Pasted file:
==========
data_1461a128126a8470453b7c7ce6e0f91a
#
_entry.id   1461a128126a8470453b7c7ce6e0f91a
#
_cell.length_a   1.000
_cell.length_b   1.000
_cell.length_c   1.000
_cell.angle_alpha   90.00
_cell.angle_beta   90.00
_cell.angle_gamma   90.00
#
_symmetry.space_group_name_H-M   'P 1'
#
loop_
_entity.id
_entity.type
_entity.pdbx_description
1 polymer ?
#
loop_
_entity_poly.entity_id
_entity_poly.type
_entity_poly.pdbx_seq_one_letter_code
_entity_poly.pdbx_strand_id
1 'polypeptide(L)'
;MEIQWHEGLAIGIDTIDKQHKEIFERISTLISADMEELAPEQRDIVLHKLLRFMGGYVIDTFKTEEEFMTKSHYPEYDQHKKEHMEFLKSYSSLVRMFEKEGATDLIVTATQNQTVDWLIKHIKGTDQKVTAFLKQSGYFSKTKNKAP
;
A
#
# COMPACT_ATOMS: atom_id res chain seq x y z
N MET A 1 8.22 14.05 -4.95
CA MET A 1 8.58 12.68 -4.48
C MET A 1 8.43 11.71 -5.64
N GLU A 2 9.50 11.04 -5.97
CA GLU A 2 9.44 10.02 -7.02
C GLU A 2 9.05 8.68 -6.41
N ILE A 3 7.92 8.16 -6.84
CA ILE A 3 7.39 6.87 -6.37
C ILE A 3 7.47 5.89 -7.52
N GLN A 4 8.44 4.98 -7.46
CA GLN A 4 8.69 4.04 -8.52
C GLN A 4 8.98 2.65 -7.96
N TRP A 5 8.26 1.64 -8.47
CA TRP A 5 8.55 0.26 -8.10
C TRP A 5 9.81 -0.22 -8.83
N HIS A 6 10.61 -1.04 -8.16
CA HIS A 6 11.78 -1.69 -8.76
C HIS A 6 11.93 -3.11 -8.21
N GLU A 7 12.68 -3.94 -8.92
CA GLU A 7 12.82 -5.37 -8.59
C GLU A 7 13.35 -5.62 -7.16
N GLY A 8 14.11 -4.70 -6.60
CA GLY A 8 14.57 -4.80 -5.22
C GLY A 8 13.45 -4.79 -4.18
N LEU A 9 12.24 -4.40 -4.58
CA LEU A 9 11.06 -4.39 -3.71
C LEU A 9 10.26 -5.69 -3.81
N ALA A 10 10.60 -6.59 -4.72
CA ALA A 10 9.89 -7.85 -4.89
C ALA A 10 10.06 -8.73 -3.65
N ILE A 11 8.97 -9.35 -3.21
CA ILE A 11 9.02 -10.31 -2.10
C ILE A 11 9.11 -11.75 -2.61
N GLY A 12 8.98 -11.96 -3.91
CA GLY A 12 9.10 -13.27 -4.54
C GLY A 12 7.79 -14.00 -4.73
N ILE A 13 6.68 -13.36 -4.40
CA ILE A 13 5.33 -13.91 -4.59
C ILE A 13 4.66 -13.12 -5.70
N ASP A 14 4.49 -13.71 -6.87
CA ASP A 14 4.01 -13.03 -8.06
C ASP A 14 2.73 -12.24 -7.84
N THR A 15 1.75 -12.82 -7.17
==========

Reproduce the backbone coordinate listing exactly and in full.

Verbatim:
data_1461a128126a8470453b7c7ce6e0f91a
#
_entry.id   1461a128126a8470453b7c7ce6e0f91a
#
_cell.length_a   1.000
_cell.length_b   1.000
_cell.length_c   1.000
_cell.angle_alpha   90.00
_cell.angle_beta   90.00
_cell.angle_gamma   90.00
#
_symmetry.space_group_name_H-M   'P 1'
#
loop_
_entity.id
_entity.type
_entity.pdbx_description
1 polymer ?
#
loop_
_entity_poly.entity_id
_entity_poly.type
_entity_poly.pdbx_seq_one_letter_code
_entity_poly.pdbx_strand_id
1 'polypeptide(L)'
;MEIQWHEGLAIGIDTIDKQHKEIFERISTLISADMEELAPEQRDIVLHKLLRFMGGYVIDTFKTEEEFMTKSHYPEYDQHKKEHMEFLKSYSSLVRMFEKEGATDLIVTATQNQTVDWLIKHIKGTDQKVTAFLKQSGYFSKTKNKAP
;
A
#
# COMPACT_ATOMS: atom_id res chain seq x y z
N MET A 1 8.22 14.05 -4.95
CA MET A 1 8.58 12.68 -4.48
C MET A 1 8.43 11.71 -5.64
N GLU A 2 9.50 11.04 -5.97
CA GLU A 2 9.44 10.02 -7.02
C GLU A 2 9.05 8.68 -6.41
N ILE A 3 7.92 8.16 -6.84
CA ILE A 3 7.39 6.87 -6.37
C ILE A 3 7.47 5.89 -7.52
N GLN A 4 8.44 4.98 -7.46
CA GLN A 4 8.69 4.04 -8.52
C GLN A 4 8.98 2.65 -7.96
N TRP A 5 8.26 1.64 -8.47
CA TRP A 5 8.55 0.26 -8.10
C TRP A 5 9.81 -0.22 -8.83
N HIS A 6 10.61 -1.04 -8.16
CA HIS A 6 11.78 -1.69 -8.76
C HIS A 6 11.93 -3.11 -8.21
N GLU A 7 12.68 -3.94 -8.92
CA GLU A 7 12.82 -5.37 -8.59
C GLU A 7 13.35 -5.62 -7.16
N GLY A 8 14.11 -4.70 -6.60
CA GLY A 8 14.57 -4.80 -5.22
C GLY A 8 13.45 -4.79 -4.18
N LEU A 9 12.24 -4.40 -4.58
CA LEU A 9 11.06 -4.39 -3.71
C LEU A 9 10.26 -5.69 -3.81
N ALA A 10 10.60 -6.59 -4.72
CA ALA A 10 9.89 -7.85 -4.89
C ALA A 10 10.06 -8.73 -3.65
N ILE A 11 8.97 -9.35 -3.21
CA ILE A 11 9.02 -10.31 -2.10
C ILE A 11 9.11 -11.75 -2.61
N GLY A 12 8.98 -11.96 -3.91
CA GLY A 12 9.10 -13.27 -4.54
C GLY A 12 7.79 -14.00 -4.73
N ILE A 13 6.68 -13.36 -4.40
CA ILE A 13 5.33 -13.91 -4.59
C ILE A 13 4.66 -13.12 -5.70
N ASP A 14 4.49 -13.71 -6.87
CA ASP A 14 4.01 -13.03 -8.06
C ASP A 14 2.73 -12.24 -7.84
N THR A 15 1.75 -12.82 -7.17